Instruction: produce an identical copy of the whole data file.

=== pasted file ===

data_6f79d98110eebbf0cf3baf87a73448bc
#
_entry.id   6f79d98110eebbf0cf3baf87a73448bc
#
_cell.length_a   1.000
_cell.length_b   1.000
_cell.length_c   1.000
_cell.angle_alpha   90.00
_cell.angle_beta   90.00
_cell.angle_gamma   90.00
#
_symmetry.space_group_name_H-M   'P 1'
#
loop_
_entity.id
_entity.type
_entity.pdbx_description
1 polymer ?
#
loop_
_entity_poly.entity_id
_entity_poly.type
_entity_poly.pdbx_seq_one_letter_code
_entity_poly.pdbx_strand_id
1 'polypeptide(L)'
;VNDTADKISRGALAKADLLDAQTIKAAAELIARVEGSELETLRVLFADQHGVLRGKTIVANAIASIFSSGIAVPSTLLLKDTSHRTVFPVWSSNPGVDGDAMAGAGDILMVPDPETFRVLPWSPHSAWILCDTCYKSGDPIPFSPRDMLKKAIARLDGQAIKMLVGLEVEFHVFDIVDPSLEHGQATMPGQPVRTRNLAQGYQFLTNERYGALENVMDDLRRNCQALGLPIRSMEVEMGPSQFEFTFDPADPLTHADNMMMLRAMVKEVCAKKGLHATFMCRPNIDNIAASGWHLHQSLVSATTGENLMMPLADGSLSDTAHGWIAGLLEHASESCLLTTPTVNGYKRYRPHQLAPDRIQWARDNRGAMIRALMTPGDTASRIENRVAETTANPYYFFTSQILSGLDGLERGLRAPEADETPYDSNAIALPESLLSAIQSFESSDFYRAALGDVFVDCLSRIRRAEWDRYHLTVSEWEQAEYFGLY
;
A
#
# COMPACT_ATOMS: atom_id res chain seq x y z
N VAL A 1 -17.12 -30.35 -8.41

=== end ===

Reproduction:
data_6f79d98110eebbf0cf3baf87a73448bc
#
_entry.id   6f79d98110eebbf0cf3baf87a73448bc
#
_cell.length_a   1.000
_cell.length_b   1.000
_cell.length_c   1.000
_cell.angle_alpha   90.00
_cell.angle_beta   90.00
_cell.angle_gamma   90.00
#
_symmetry.space_group_name_H-M   'P 1'
#
loop_
_entity.id
_entity.type
_entity.pdbx_description
1 polymer ?
#
loop_
_entity_poly.entity_id
_entity_poly.type
_entity_poly.pdbx_seq_one_letter_code
_entity_poly.pdbx_strand_id
1 'polypeptide(L)'
;VNDTADKISRGALAKADLLDAQTIKAAAELIARVEGSELETLRVLFADQHGVLRGKTIVANAIASIFSSGIAVPSTLLLKDTSHRTVFPVWSSNPGVDGDAMAGAGDILMVPDPETFRVLPWSPHSAWILCDTCYKSGDPIPFSPRDMLKKAIARLDGQAIKMLVGLEVEFHVFDIVDPSLEHGQATMPGQPVRTRNLAQGYQFLTNERYGALENVMDDLRRNCQALGLPIRSMEVEMGPSQFEFTFDPADPLTHADNMMMLRAMVKEVCAKKGLHATFMCRPNIDNIAASGWHLHQSLVSATTGENLMMPLADGSLSDTAHGWIAGLLEHASESCLLTTPTVNGYKRYRPHQLAPDRIQWARDNRGAMIRALMTPGDTASRIENRVAETTANPYYFFTSQILSGLDGLERGLRAPEADETPYDSNAIALPESLLSAIQSFESSDFYRAALGDVFVDCLSRIRRAEWDRYHLTVSEWEQAEYFGLY
;
A
#
# COMPACT_ATOMS: atom_id res chain seq x y z
N VAL A 1 -17.12 -30.35 -8.41